In refining our discussion on alexithymia and its role in problematic social media use, it’s crucial to integrate the diverse theoretical frameworks that have explored the development of alexithymic traits. This comprehensive examination not only deepens our understanding of alexithymia but also highlights its complexity as a condition not yet fully understood within the psychological community. Alexithymia, characterized by an individual’s marked difficulty in identifying and expressing emotions, alongside a diminished imaginative capacity, encompasses challenges in recognizing subjective emotional states and a limited ability to communicate these feelings to others. This condition is seen as a significant barrier to emotional processing [20]. Investigating alexithymia through the lenses of attachment theory, psychoanalysis, and self-determination theory provides insightful perspectives into the genesis and manifestation of alexithymic traits, especially regarding social interactions and personal relationships. Attachment theory suggests that the nature of early attachment relationships significantly shapes one’s capacity for emotional processing and expression. Insecure attachments, formed during childhood, may impede emotional awareness and expression, thereby fostering the development of alexithymic traits. This linkage between attachment styles and alexithymia underscores the pivotal role of early interpersonal experiences in sculpting the emotional dimension of individuals [21]. From a psychoanalytic perspective, Taylor & Bagby (2013) present alexithymia as a construct that can be deciphered through an exploration of unconscious processes and defense mechanisms, suggesting that alexithymia may emerge from a complex interaction between an individual’s psychological defenses and their emotional processing capabilities [22]. Furthermore, the application of self-determination theory to alexithymia underscores the significance of psychological needs and autonomy in cultivating emotional competencies. Environments that foster autonomy and meet basic psychological needs are essential for the healthy development of emotional awareness and regulation. In contrast, environments that thwart these needs may pave the way for the development of alexithymic traits, highlighting the importance of supportive contexts in reducing the risk of alexithymia [23]. Individuals with pronounced alexithymia often face challenges in emotional regulation and may engage in addictive behaviors within social contexts as a means to manage their emotions. The compensatory use of social media emerges as a response to their difficulties in processing and expressing emotions in real-life scenarios. The dual-system model of social cognition suggests that the immediacy of social media creates an environment conducive to habitual use, with individuals turning to social media during moments of emotional discomfort or loneliness. Research indicates that alexithymia is linked to comorbid disorders associated with social withdrawal, such as internet dependency, internalizing disorders, and social issues [24, 25], thus potentially heightening the propensity for social media addiction among socially averse adolescents [26]. Attachment theory [27] elucidates how early relational patterns with caregivers shape future social interactions and self-perception, with emotional traumas and the lack of secure attachment adversely affecting one’s emotional expressiveness and processing abilities. This predisposition may drive individuals towards alternative forms of intimacy and support systems, such as social media, fostering overuse and dependency. Empirical evidence suggests that alexithymia can predict future internalizing behavioral issues in students [28].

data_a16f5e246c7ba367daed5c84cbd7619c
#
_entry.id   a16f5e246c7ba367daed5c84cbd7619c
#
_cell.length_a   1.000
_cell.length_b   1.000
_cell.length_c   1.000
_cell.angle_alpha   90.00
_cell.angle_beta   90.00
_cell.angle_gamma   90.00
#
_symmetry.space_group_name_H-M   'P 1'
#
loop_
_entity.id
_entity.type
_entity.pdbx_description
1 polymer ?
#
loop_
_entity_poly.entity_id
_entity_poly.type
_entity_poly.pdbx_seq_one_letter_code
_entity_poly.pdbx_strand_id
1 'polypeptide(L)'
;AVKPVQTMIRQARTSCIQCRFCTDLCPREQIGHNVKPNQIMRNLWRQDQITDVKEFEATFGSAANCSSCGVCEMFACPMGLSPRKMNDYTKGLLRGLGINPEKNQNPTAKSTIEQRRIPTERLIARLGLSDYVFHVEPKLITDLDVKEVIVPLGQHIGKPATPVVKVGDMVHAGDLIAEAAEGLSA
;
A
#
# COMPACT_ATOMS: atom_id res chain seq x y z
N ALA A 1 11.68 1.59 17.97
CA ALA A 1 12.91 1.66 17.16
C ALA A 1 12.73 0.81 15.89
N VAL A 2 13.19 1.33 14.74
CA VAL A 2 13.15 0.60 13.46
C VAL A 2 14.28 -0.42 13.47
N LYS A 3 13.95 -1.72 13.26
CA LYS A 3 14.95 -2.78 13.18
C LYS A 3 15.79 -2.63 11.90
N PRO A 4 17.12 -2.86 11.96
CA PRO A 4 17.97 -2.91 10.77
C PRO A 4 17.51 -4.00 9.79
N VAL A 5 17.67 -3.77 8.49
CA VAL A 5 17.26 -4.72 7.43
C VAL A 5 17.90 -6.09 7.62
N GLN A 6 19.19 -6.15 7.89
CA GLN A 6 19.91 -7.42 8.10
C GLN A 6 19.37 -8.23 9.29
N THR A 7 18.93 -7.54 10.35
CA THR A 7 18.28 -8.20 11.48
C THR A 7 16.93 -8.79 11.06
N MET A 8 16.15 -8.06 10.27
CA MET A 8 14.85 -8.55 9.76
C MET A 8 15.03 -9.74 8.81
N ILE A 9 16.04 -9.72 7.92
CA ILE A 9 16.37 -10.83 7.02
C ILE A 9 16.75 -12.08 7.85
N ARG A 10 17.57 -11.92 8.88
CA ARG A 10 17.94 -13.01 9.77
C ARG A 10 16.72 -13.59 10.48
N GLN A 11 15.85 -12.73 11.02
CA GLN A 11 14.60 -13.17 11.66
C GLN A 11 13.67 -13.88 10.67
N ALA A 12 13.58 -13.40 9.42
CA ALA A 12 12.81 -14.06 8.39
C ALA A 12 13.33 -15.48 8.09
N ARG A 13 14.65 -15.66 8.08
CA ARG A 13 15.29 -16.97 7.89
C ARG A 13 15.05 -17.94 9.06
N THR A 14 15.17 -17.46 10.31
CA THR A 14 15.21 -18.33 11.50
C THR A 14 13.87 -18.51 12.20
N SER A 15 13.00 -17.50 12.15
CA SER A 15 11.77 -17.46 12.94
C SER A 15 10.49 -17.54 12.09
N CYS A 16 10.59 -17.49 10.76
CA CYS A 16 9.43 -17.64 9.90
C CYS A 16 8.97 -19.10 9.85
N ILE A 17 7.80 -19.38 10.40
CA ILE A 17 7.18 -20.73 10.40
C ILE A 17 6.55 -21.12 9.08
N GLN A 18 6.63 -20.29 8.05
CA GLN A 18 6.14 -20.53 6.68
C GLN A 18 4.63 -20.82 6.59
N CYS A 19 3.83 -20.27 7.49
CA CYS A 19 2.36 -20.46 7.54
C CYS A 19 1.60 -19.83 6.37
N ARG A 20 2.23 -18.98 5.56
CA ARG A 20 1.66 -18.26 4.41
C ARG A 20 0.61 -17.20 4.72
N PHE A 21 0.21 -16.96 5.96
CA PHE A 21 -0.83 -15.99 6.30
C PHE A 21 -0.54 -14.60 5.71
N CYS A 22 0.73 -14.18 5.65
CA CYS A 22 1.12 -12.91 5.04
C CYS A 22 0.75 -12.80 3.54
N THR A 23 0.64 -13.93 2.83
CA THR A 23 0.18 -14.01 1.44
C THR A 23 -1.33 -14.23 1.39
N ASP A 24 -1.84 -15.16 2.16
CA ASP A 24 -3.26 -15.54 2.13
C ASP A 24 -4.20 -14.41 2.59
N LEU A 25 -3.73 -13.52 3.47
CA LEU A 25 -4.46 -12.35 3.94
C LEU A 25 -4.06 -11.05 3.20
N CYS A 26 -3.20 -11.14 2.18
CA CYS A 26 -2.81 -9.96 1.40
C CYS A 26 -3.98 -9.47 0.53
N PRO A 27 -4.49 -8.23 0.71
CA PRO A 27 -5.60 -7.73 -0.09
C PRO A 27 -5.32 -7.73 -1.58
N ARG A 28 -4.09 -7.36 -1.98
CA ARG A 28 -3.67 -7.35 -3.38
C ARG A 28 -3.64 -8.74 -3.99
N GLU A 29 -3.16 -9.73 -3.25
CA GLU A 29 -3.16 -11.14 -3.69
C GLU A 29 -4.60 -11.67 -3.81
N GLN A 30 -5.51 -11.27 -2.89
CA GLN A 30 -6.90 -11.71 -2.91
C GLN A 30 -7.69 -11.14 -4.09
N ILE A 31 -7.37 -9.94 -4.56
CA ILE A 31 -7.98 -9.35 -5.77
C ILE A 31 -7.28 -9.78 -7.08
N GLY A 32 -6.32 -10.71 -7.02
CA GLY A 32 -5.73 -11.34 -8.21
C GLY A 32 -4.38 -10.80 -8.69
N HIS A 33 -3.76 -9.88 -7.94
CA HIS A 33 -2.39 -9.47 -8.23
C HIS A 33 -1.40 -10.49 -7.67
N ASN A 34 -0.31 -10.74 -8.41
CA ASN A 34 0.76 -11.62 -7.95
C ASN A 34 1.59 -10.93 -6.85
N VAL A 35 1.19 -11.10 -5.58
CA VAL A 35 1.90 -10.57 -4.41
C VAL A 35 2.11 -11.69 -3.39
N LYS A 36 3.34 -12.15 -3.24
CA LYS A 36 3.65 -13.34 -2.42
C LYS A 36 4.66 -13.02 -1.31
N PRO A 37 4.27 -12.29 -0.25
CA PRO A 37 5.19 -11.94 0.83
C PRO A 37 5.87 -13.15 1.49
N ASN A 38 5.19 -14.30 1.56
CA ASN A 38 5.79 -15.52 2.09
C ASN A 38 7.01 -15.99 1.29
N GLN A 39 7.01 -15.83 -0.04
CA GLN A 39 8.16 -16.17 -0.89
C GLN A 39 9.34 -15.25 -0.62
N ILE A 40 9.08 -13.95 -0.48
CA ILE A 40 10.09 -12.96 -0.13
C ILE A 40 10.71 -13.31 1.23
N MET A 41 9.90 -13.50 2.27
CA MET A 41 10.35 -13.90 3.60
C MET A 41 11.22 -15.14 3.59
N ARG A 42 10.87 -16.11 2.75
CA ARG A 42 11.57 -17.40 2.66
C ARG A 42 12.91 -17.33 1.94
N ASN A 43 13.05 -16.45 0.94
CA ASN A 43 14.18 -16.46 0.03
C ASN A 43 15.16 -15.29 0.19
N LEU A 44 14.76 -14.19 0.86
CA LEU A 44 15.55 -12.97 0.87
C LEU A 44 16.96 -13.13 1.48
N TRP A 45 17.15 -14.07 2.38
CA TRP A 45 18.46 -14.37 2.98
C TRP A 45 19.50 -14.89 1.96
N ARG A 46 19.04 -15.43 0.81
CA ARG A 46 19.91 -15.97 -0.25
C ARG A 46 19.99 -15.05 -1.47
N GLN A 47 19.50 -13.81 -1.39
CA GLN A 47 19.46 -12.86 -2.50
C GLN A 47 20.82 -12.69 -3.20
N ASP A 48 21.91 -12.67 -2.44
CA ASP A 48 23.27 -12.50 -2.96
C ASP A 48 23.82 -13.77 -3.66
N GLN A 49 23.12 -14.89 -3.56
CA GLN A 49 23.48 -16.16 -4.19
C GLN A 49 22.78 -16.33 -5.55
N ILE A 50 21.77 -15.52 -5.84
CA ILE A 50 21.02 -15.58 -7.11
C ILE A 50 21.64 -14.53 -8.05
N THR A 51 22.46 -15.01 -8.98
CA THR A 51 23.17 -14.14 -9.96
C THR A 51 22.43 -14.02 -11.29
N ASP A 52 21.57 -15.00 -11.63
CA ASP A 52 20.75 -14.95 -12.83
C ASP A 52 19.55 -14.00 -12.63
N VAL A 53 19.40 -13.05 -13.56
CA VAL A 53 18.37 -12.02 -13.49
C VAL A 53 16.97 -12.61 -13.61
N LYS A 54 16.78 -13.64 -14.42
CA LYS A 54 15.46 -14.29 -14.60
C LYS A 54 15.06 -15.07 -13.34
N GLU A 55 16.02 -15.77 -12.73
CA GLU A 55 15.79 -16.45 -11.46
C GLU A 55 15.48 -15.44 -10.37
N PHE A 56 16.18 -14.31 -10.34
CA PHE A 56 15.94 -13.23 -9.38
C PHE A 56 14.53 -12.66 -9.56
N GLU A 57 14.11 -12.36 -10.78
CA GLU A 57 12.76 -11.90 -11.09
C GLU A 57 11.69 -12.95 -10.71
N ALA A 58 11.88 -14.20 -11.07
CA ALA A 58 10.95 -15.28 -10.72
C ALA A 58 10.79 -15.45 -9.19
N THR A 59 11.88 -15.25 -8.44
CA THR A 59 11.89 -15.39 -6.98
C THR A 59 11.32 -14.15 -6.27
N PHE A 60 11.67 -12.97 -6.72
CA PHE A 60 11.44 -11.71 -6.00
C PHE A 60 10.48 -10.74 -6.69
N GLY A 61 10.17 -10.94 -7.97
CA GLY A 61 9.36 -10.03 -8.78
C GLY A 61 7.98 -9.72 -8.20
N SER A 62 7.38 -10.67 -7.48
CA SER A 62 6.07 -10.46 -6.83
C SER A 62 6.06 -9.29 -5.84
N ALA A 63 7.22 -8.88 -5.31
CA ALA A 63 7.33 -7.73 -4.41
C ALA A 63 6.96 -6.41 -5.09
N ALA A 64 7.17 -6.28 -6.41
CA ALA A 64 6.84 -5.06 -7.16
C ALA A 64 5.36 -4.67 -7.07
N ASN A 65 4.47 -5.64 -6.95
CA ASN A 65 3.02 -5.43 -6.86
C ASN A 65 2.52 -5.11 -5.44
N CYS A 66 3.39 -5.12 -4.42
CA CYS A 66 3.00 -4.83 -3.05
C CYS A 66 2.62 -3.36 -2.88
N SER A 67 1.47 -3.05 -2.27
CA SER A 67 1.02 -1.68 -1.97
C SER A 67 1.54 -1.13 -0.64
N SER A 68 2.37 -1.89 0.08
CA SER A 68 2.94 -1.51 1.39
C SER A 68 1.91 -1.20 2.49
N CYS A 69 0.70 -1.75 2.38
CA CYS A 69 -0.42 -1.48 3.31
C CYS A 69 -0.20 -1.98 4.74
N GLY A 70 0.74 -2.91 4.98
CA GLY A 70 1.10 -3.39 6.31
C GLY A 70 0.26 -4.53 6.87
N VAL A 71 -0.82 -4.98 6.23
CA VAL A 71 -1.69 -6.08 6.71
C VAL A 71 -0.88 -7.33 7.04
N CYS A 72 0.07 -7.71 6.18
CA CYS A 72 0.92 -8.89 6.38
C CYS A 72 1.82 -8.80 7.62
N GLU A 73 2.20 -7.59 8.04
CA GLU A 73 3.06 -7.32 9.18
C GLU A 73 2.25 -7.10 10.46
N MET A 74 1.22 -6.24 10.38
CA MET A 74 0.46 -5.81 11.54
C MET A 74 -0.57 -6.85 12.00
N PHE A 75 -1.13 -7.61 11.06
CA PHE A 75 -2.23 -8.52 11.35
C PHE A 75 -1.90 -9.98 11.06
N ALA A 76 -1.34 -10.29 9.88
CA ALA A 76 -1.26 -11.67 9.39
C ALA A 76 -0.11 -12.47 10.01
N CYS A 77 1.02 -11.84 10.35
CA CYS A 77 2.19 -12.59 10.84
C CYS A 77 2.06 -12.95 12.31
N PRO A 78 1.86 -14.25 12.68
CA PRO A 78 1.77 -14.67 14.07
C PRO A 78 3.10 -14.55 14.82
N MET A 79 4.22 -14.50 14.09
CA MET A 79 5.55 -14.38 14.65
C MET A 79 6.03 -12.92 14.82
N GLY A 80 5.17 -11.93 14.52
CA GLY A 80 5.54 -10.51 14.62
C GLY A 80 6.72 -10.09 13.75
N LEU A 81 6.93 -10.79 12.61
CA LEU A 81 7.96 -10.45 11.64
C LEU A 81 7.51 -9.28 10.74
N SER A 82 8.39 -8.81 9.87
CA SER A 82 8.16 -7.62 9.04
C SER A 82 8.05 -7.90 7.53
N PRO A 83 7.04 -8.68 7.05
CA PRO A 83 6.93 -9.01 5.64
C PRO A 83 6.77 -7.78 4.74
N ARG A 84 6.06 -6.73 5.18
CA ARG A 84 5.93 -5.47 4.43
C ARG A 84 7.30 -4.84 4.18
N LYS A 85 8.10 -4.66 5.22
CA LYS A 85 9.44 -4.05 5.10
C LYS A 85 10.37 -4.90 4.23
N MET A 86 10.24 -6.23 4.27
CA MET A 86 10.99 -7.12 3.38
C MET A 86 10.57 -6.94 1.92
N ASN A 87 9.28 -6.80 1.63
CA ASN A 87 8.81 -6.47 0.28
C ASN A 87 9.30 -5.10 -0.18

Negative body image, a significant concern in interpersonal dynamics, emerges as a pivotal element in the development of social anxiety [29]. It encompasses an individual’s critical perspective on their physical appearance, characterized by dissatisfaction, negative evaluation, and adverse interpretation [30, 31]. Rooted in Social Comparison Theory, individuals engage in comparisons with others to gauge their abilities and self-worth. This comparative process is particularly intensified among those who are socially withdrawn, as they may primarily interact through social media, exacerbating the frequency and intensity of negative social comparisons. The relentless exposure to idealized and altered images on these platforms can magnify their body dissatisfaction [32], with a lack of positive real-life reinforcement further solidifying this negative self-view. For individuals grappling with social withdrawal, social media platforms can serve as a double-edged sword, providing temporary solace or positive feedback, yet potentially fostering increased dependency and elevating the risk of addiction [33]. From the perspective of reinforcement learning, if a behavior produces a positive outcome, it’s more likely to recur in the future [34]. Studies suggest that for those socially withdrawn or with a negative body image, such escapism provides momentary relief and is seen as a positive reinforcement. When a behavior consistently receives positive reinforcement, it could lead to dependency, culminating in problematic social media use behavior [35,36,37]. Thus, in light of the aforementioned evidence, The research indicates that negative body image acts as a mediating variable in the relationship between social withdrawal and problematic social media use. Although alexithymia and negative body image are acknowledged as predictors of problematic social media use [38], the precise pathways through which they interact and influence the consequence of social withdrawal on such behavior require additional investigation. Furthermore, studies have indicated that individuals with alexithymia face challenges in recognizing and processing emotions related to body image, which can exacerbate negative perceptions of their bodies and drive them towards social media for emotional gratification [39]. The co-occurrence of emotional dysregulation and negative body image may lead to an overreliance on social media for fulfilling unmet social and emotional needs, thus increasing the propensity for problematic use [40]. social withdrawal may serve as a contributing variable, enhancing the association between alexithymia and negative body image with problematic social media use.